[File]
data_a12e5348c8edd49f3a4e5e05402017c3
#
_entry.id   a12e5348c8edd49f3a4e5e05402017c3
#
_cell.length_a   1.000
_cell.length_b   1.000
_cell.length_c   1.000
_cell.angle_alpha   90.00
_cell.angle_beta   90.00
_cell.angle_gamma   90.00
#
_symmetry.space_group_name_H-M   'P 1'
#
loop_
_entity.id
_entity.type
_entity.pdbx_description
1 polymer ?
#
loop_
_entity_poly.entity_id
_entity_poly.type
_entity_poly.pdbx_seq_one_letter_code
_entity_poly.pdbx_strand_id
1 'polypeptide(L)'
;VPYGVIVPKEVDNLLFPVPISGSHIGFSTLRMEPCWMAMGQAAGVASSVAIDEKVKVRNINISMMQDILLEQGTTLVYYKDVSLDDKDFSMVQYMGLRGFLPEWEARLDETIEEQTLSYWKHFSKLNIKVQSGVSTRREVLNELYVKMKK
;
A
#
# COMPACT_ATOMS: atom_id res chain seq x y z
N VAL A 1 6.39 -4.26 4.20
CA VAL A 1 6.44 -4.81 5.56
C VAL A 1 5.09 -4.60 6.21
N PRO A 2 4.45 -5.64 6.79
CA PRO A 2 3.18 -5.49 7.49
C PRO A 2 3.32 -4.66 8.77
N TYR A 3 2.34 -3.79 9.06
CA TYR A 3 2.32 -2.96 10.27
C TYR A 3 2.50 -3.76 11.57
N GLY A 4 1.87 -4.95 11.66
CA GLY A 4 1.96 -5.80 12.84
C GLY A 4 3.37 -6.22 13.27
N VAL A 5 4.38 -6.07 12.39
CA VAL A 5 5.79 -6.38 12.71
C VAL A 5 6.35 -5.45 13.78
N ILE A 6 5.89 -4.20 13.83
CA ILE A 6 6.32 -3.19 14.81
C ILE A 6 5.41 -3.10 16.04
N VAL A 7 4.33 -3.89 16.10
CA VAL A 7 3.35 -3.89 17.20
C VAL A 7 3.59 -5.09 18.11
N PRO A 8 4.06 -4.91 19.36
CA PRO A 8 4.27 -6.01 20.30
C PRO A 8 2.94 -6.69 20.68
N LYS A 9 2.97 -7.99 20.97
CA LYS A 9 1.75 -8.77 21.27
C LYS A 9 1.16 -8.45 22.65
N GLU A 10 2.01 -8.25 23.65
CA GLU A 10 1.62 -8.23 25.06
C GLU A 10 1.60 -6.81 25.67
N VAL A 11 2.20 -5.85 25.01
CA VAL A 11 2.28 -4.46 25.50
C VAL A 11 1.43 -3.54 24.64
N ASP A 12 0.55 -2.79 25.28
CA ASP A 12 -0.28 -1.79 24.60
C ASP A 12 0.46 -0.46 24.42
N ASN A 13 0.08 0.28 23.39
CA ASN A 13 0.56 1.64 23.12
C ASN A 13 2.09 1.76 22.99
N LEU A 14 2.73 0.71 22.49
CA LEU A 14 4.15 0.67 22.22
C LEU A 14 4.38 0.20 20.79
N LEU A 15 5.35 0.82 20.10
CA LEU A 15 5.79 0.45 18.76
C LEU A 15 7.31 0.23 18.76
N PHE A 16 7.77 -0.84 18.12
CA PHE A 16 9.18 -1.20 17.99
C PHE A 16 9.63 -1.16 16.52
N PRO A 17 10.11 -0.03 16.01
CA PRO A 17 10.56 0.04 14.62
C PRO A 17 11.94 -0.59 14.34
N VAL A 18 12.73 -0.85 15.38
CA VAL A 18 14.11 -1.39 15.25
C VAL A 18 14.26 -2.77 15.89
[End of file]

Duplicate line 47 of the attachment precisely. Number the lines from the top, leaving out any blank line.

CA ILE A 6 6.32 -3.19 14.81